Cross 120m south west of Tollgate Farm


Heritage Category: Scheduled Monument

List Entry Number: 1018306

Date first listed: 12-Nov-1928

Date of most recent amendment: 10-Jun-1998


Ordnance survey map of Cross 120m south west of Tollgate Farm
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The building or site itself may lie within the boundary of more than one authority.

County: Norfolk

District: North Norfolk (District Authority)

Parish: North Walsham

County: Norfolk

District: North Norfolk (District Authority)

Parish: Worstead

National Grid Reference: TG 27839 28287


Legacy Record - This information may be included in the List Entry Details.

Reasons for Designation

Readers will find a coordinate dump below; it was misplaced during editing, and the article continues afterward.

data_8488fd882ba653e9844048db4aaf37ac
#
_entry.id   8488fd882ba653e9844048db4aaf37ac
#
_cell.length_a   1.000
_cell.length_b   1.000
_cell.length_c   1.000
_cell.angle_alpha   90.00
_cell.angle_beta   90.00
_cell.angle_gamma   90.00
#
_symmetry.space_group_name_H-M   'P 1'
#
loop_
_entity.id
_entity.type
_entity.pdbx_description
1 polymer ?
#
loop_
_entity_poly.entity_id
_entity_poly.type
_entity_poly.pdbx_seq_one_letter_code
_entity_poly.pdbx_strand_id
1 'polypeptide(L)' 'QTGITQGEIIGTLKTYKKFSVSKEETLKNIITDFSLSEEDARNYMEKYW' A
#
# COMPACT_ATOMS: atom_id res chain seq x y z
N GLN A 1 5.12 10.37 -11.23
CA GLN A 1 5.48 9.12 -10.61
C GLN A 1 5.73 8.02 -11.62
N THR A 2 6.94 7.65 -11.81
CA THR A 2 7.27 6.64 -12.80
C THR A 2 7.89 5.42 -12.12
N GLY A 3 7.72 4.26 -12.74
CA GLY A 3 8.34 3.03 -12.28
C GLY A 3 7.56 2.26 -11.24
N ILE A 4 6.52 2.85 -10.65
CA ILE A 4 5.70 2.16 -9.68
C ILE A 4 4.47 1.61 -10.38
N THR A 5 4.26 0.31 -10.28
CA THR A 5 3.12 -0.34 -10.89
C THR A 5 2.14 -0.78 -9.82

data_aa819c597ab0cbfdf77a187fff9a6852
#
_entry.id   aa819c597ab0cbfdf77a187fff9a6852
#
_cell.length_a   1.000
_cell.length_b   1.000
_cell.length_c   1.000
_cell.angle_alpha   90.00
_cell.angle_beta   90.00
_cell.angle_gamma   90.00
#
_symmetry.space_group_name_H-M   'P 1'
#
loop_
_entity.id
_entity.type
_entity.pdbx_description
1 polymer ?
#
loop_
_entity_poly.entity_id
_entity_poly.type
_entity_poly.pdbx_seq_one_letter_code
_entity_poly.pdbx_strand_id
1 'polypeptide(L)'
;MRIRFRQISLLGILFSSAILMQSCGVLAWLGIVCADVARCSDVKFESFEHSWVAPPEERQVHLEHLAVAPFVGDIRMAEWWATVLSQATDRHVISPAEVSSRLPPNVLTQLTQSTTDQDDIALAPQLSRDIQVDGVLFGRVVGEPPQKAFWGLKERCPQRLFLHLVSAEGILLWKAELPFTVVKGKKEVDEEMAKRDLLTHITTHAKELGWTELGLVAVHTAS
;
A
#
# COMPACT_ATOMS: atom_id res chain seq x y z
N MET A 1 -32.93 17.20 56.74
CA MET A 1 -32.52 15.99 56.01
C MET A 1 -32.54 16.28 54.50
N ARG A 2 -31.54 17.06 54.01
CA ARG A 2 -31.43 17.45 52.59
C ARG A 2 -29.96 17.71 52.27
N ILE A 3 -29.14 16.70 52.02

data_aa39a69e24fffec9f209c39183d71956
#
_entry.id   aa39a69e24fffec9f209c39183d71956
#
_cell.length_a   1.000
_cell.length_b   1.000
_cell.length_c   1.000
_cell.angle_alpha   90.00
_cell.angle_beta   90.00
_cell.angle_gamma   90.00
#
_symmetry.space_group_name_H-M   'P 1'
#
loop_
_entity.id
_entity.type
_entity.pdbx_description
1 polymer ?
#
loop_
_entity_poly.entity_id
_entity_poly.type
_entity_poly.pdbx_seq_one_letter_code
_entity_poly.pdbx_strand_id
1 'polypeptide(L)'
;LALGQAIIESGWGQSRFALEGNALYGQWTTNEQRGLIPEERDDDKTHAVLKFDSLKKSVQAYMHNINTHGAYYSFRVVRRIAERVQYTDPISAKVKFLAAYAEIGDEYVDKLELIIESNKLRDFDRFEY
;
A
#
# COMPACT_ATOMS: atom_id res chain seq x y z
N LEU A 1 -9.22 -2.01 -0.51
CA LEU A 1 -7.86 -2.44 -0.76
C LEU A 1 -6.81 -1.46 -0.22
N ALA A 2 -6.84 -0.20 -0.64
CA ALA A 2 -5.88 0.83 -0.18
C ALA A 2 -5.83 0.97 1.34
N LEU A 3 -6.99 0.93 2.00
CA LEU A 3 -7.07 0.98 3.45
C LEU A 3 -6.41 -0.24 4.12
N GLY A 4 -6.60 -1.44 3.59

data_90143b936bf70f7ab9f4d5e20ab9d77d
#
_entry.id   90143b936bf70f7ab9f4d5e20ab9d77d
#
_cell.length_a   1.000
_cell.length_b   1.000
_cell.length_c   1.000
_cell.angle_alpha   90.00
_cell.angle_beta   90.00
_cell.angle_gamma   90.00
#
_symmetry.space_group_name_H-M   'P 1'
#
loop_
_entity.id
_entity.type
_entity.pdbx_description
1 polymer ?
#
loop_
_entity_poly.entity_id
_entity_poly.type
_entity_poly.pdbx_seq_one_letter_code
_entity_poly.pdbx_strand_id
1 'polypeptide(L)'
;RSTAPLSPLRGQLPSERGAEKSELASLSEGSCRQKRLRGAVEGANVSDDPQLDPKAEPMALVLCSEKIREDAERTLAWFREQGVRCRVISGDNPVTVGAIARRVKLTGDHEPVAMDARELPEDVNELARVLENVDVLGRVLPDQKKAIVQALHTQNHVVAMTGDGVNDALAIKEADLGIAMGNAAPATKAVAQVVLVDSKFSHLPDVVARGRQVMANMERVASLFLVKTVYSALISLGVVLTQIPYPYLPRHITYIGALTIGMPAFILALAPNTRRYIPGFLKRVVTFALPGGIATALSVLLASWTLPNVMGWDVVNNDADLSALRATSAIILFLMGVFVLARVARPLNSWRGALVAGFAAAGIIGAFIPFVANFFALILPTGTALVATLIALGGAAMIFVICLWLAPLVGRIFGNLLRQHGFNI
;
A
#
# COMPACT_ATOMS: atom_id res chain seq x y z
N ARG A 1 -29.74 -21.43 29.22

A standing cross is a free standing upright structure, usually of stone, mostly erected during the medieval period (mid 10th to mid 16th centuries AD). Standing crosses served a variety of functions. In churchyards they served as stations for outdoor processions, particularly in the observance of Palm Sunday. Elsewhere, standing crosses were used within settlements as places for preaching, public proclamation and penance, as well as defining rights of sanctuary. Standing crosses were also employed to mark boundaries between parishes, property, or settlements. A few crosses were erected to commemorate battles. Some crosses were linked to particular saints, whose support and protection their presence would have helped to invoke. Crosses in market places may have helped to validate transactions. After the Reformation, some crosses continued in use as foci for municipal or borough ceremonies, for example as places for official proclamations and announcements; some were the scenes of games or recreational activity. Standing crosses were distributed throughout England and are thought to have numbered in excess of 12,000. However, their survival since the Reformation has been variable, being much affected by local conditions, attitudes and religious sentiment. In particular, many cross-heads were destroyed by iconoclasts during the 16th and 17th centuries. Less than 2,000 medieval standing crosses, with or without cross-heads, are now thought to exist. The oldest and most basic form of standing cross is the monolith, a stone shaft often set directly in the ground without a base. The most common form is the stepped cross, in which the shaft is set in a socket stone and raised upon a flight of steps; this type of cross remained current from the 11th to 12th centuries until after the Reformation. Where the cross-head survives it may take a variety of forms, from a lantern-like structure to a crucifix; the more elaborate examples date from the 15th century. Much less common than stepped crosses are spire-shaped crosses, often composed of three or four receding stages with elaborate architectural decoration and/or sculptured figures; the most famous of these include the Eleanor crosses, erected by Edward I at the stopping places of the funeral cortege of his wife, who died in 1290. Also uncommon are the preaching crosses which were built in public places from the 13th century, typically in the cemeteries of religious communities and cathedrals, market places and wide thoroughfares; they include a stepped base, buttresses supporting a vaulted canopy, in turn carrying either a shaft and head or a pinnacled spire. Standing crosses contribute significantly to our understanding of medieval customs, both secular and religious, and to our knowledge of medieval parishes and settlement patterns. All crosses which survive as standing monuments, especially those which stand in or near their original location, are considered worthy of protection.